Budget 2016 CGT – shock reduction!
It has long been speculated that the rate of capital gains tax (CGT) might rise to close the gap between the rates of income tax and CGT. In a surprise announcement the top rate of CGT will reduce from 28% to 20% with the basic rate falling from 18% to 10% on gains. This will affect disposals made on or after 6 April 2016.
It is interesting that the reduced rates will not apply to gains realised on residential property (that do not qualify for private residence relief) and “carried” interest. With the forthcoming hike in SDLT on second homes, it at least avoids ‘fisticuffs’ between a purchaser angling for completion by 31 March and a seller who would want to defer it post 6 April!
Whenever there is a rate change, it opens up timing opportunities to secure either lower tax or higher relief. These are just a few examples that we have thought about:
1. Individuals, trustees and personal representatives should consider postponing disposals until after 6 April 2016 to secure a potential 8% saving.
2. If capital gains have already been realised in the current tax year, it may be possible to crystallise capital losses prior to 5 April 2016 in order to obtain relief at the higher CGT rates.
3. Non-UK domiciled individuals should consider delaying remittances of foreign capital gains to the UK until after 6 April 2016 so that they benefit from the lower tax rate. This could make a big difference on a significant sum!
4. Where an EIS investment has been made, it is possible to defer capital gains arising on the disposal of other assets equivalent to the amount of the EIS investment. The deferral can cover gains which arose in the period 36 months before or 12 months after the EIS investment.
Let us consider this example:
George disposed of a listed shareholding on 6 October 2015 (2015/16) realising a capital gain of £300,000. Ignoring his annual exemption, he would pay CGT at 28%, which equates to £84,000. George has 3 years to make an EIS investment (i.e.5 October 2018) to defer all or part of this CGT liability. He actually makes an investment of £100,000 in June 2016 and is therefore able to defer capital gains equal to his EIS investment (i.e. £100,000) and reduce his CGT bill by £28,000, which would otherwise be payable on 31 January 2017.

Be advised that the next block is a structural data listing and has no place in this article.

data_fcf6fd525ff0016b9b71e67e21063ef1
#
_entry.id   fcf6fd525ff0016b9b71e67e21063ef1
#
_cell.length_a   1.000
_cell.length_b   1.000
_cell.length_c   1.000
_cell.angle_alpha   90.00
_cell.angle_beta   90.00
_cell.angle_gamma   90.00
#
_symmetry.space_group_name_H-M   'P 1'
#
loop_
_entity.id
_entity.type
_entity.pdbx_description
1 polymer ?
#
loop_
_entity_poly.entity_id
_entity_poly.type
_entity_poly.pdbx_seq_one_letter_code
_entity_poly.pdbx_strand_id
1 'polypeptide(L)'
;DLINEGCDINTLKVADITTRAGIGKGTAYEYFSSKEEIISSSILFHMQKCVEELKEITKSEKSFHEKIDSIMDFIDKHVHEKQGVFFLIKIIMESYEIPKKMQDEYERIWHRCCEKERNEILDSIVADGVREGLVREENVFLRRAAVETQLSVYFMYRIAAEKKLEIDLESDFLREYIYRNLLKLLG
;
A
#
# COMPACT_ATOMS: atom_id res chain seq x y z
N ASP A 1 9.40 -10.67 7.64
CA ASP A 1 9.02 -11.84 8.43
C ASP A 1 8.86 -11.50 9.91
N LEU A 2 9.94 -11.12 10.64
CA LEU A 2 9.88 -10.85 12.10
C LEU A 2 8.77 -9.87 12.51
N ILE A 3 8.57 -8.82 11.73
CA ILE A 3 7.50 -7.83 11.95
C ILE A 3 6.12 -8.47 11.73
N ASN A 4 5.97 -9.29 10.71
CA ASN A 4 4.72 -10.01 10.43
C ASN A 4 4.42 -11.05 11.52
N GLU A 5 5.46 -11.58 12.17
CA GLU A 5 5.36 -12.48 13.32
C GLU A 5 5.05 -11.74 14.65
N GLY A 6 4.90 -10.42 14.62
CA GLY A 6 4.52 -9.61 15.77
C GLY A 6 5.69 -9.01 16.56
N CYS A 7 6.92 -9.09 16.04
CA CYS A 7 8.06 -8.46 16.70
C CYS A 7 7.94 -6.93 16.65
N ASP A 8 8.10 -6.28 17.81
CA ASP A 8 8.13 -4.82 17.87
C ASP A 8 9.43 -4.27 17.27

The capital gains deferred are effectively ‘frozen’ and these will then crystallise in the year of a ‘chargeable event’, which is most commonly the sale of the EIS shares. In which case, George will pay CGT on the deferred gains at the new lower rate of 20% (i.e. £20,000). The opportunity to defer and pay later has enabled George to save CGT of £8,000. This is of course subject to any future changes to the rate of CGT.
Although George made his EIS investment in the following tax year, there is still scope for him to make further EIS investments. The other possibility is that he could revisit the position with regards to claiming deferral relief in relation to EIS investments made in earlier tax years. In some cases deferral relief may not have been originally claimed due to the risk of an increase in the CGT rate in the future (which could still occur) or because it only created a cash flow advantage. Because the drop in rate allows scope for a tax saving, it turns previous thinking on its head.
A claim for EIS deferral relief must be made within 5 years from 31 January after the end of the tax year in which the EIS shares are issued. This means there is still time to claim deferral relief in relation to EIS investments made as far back as the 2010/11 tax year. Where a claim is made to defer a gain which has already been subject to CGT, a repayment can be claimed.
5. In certain circumstances, distributions from offshore trusts to UK resident beneficiaries can be taxed at CGT rates in the hands of the beneficiaries. If payments are delayed until after 6 April 2016 this may help the beneficiary to pay less tax on the distribution. We are expecting the Government to implement changes to the taxation of benefits received from offshore trusts from 6 April 2017 and so there may only be a one year window in order to take advantage of the lower CGT rates in this scenario before a new (and as yet unknown) regime applies.
6. While the reduced rates of CGT will not apply to the sale of residential property, a sale of shares in a company that owns residential property may benefit from the lower rates (although the associated risk and due diligence often makes this route unattractive for the vendor). This appears to present an unusual advantage for investors holding UK residential property via a corporate structure, which the Government has strongly discouraged in recent years. New legislation is also being considered to secure liability to UK tax where profits from dealing in or developing land is concerned (please see Alison Palmer’s article on Developments in UK property).
7. Individuals returning to the UK can be taxed on gains which arose in a non-UK resident period. Deferring their arrival to a time when lower rates apply is likely to work to their advantage.
For completeness, there are other gains where the rates are unchanged. These include the rates applicable to ATED-related gains (28%), non-resident CGT gains accruing to companies (20%) and entrepreneurs’ relief (10%).
To discuss this further, please contact Gill Tallon or another member of the Private Client Team.
Date: 17th March, 2016
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